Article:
When you head out for a 60-90 minute weekday workout, nutrition planning is usually not required. You have your go-to that you nibble while you get ready, or grab on the way out the door. But when you see a 3-6 hour training day on your weekend schedule, and you consider how to fuel for that, the options and advice out there can be daunting. But how you approach your fueling plan can make or break your long training days.
Long training days allow you to learn how your body reacts to what you put in it while you're stressing it a race effort. For this reason, I usually ask athletes to tell me what they eat before, during, and after a workout so that they become conscious of it, and so that we can refer back to it if they had a lack-luster workout. If you take some time to plan your nutrition, you will speed your learning curve for sustained energy and a strong race finish.
Here is the five-point strategy that I use for planning my long workouts.
My goal for fluid intake is 20 oz/hour on the bike and 12 oz/hour on the run. This is roughly one bottle per hour on the bike (which is 20-24 oz) and one smaller hand-held bottle (10-12 oz) per hour for runs. I'm also conscious of factors that cause dehydration - lack of sleep, stress, heat - so that I can plan for a little more if needed. In order to meet my calorie and carb/protein/fat requirements (more on this below), I usually put some sort of product in my bottles - always reserving one bottle, however, for plain water.
My calorie goal is 250-300 calories per hour on the bike, and 100-150 calories per hour on the run. (Guys, you need ~20% more than this!)
#3: Carbs, Proteins, and Fats
A calorie is not a calorie. Most sports nutrition products provide primarily carbs so I try to eat some real foods during workouts. Glycogen (sugar in your liver and muscles) is the first fuel store that is used by your body during exercise and you will typically start a workout with 60-90 minutes worth of these fuel stores. After this, your body will want to burn fat, but it needs glucose (carbs) to access fat for fuel. So you need to keep eating carbs continuously throughout training so that you can burn fat for fuel, otherwise, your body starts to use special glycogen that is reserved for brain function and when this happens, you get a little loopy, and then grumpy, and this is called the bonk. Don't go there.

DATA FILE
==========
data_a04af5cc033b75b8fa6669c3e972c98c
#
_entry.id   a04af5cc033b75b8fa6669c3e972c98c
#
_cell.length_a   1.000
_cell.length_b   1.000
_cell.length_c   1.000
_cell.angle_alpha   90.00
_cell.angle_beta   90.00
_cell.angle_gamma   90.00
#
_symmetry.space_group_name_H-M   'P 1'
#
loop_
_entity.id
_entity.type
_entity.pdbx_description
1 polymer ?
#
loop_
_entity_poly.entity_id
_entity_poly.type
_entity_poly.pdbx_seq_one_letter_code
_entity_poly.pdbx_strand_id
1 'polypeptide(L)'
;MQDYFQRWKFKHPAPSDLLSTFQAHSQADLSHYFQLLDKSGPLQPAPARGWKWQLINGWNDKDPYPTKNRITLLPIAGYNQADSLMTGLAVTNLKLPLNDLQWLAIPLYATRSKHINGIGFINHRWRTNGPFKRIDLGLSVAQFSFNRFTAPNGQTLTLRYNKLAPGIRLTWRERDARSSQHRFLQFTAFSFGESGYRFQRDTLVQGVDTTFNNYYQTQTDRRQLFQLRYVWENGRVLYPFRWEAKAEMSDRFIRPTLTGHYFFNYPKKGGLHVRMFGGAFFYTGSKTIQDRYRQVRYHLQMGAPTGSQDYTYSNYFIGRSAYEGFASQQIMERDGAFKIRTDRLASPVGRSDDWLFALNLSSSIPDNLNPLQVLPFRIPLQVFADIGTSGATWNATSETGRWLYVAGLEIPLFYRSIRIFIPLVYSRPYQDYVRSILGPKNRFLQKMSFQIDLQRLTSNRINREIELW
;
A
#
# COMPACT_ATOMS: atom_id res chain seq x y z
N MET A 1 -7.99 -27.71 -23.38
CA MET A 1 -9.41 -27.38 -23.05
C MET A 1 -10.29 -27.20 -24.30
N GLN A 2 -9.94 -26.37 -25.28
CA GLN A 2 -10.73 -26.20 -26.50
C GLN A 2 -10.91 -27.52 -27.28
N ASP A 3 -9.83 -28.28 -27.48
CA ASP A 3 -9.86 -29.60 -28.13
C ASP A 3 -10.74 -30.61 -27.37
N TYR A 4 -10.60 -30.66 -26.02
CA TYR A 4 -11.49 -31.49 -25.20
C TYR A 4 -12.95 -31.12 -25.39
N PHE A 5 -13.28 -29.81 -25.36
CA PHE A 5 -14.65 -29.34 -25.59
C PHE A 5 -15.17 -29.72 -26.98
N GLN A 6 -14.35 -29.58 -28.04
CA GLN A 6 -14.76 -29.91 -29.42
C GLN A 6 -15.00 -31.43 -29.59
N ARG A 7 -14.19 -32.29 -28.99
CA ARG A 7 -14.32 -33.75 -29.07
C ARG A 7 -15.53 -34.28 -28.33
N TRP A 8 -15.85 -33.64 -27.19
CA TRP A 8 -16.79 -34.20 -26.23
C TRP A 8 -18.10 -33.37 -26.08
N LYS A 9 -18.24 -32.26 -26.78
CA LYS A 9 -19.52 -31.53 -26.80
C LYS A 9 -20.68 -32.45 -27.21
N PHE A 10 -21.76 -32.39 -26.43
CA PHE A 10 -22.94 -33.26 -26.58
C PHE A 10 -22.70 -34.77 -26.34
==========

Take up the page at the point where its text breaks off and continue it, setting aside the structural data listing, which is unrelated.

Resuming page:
Protein and fat intake during exercise should be minimal because it takes a lot of energy to digest proteins and fats. When you are working out, your body diverts energy from digestion to more important things like breathing and keeping your heart beating. The idea is to keep it light on the proteins and fats, and get most of your energy from carbs, but taking in protein and fat will stave off hunger pains. My rough ratios that I aim for - in terms of total grams of each macronutrient consumed - are 80-90% carbs, 5-10% protein, and 5-10% fat.
When I first started doing longer workouts, I would notice that my fingers would swell after a couple hours. It took me years to figure out that this was because my electrolyte balance was off. I tried salt tabs, but that didn't help - it just made my sweat really salty, so I started experimenting with other things, including drinking more water, NuuN, Base Salt, and high-sodium gels. Today, I pay attention to everything that I'm eating in order to get my electrolytes from food, not just gels and hydration products. I aim for 500-800 mg of sodium per hour.
I try to front-load my calories - especially proteins and fats - for two reasons: (1) to make sure that I’m eating enough, and (2) I want to get most of my fats and proteins down as early in a bike ride as possible because they are easier to digest on the bike than on the run. Remember (in triathlon), you are fueling for the run when you are on the bike. Also, if I front-load, I have time to troubleshoot and recover from any potential GI distress caused by too much too soon, or something not settling right.
Putting It All Together
Here's what a typical training buffet looks like for me for a 3-hour bike ride followed by a 1-hour run.
On the bike:
2 bottles with 1.5 servings of Carbo Pro & 2 servings of Skratch
1 bottle of plain water
1 Bobo's oat bar
1 Honey Stinger waffle
2 Huma gels
Base Salt throughout the ride
On the run:
1 Huma gel in the last 10 min on the bike, or right before starting the run
1 12 oz. bottle of water
If you want to get really geeky about planning your nutrition, check out this nutrition planning worksheet that I created.
Unfortunately, the most truthful advice about nutrition planning is not what you want to hear. There isn't a magic formula. There are no hacks. The truth is that you need to experiment to see what works for you because everyone is different. Use this five-point plan as a launch point for finding your ideal nutrition formula.